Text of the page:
A personal reminiscence
Dear All,
The effects of the recession are to be felt all around, and every time we go to our local shopping centre, we notice some business or the other that has closed down. First it was the HMV and the Waterstones bookshop, then one shop and restaurant after another...



Preparation of new electoral rolls has become the latest in a series of knotty issues. While the Supreme Court of Pakistan (SC) has given February 23, 2012 deadline to the Election Commission of Pakistan (ECP) to put in order new error-free voters’ lists, the ECP says that new rolls cannot be done before the end of May this year.

Chief Election Commissioner Justice (retd) Hamid Ali Mirza, during a meeting of all the stakeholders on January 23, had explained why the ECP was unable to comply with the SC’s order to finalise new electoral rolls by the February deadline.

According to a participant, the ECP chief had said, “Elections are scheduled for March 2013 while new voters’ lists will be finalised at least eight months before the election. So how are we late?”

He had also said though it is their constitutional obligation to conduct byelections within 60 days after a seat gets vacant but “the ECP will comply with the SC ruling and not conduct byelections.” He was referring to a recent court order issued by the Supreme Court in the petition Imran Khan vs Election Commission of Pakistan.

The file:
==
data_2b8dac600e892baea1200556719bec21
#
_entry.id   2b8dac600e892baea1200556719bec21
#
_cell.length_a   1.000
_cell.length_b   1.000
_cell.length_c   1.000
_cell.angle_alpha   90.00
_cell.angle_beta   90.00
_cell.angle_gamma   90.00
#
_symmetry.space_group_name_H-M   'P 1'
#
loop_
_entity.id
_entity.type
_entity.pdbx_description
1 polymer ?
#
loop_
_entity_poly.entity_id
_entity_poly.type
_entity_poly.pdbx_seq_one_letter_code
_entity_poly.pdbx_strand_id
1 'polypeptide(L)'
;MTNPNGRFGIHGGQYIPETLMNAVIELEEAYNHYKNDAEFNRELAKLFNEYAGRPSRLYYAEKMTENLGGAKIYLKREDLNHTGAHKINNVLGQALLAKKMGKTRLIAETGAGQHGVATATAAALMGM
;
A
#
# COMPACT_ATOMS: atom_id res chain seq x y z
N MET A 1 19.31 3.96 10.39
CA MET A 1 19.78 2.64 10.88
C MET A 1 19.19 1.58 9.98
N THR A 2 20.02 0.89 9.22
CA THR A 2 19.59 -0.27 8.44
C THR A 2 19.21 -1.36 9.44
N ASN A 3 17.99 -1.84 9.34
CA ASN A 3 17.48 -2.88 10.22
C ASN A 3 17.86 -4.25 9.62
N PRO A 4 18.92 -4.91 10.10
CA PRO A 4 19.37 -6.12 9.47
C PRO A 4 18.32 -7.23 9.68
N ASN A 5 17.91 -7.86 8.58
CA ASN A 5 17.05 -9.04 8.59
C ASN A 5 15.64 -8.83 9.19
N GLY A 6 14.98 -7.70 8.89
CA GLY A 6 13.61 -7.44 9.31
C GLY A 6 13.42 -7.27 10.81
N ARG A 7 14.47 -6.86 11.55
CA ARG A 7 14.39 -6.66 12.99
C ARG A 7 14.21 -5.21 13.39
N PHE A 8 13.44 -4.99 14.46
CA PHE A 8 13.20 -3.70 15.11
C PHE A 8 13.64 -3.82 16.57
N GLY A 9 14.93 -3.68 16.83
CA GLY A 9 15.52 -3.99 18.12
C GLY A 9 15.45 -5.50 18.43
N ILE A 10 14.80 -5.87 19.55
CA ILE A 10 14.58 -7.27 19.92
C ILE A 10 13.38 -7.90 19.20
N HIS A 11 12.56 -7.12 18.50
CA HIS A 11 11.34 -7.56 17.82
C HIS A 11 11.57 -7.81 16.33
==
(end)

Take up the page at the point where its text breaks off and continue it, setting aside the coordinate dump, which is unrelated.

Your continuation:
He told them the only way to comply with the SC order was to consider preliminary voters’ list, which is scheduled to be provided to ECP by the Nadra by Febrauary 28, as the final voters’ list. “All the participants unanimously rejected the idea as it was against the constitution and Electoral Rolls Act 1974. Because all political parties and voters needed to see the preliminary voters’ list and then file complaints, if they had any, against it to get it corrected,” the participant tells TNS.

The ECP and Nadra started making the error-free voters’ lists some two years back and they also identified that 37.1 million out of 80 million voters on the lists could not be verified. According to an ECP official, most of these unverified votes were included in the voters’ lists in 2007 on the directions of the SC. “In 2007, the ECP was preparing electoral rolls on the basis of computerised national identity cards and omitted almost 18 million voters from the list on that basis. Then Benazir Bhutto filed a petition before the SC which directed the ECP to include those voters who had been left out. So we relaxed the condition to enlist voters and enrolled more than 20 million votes in one month. This whole effort is being carried out to correct that error,” the official says.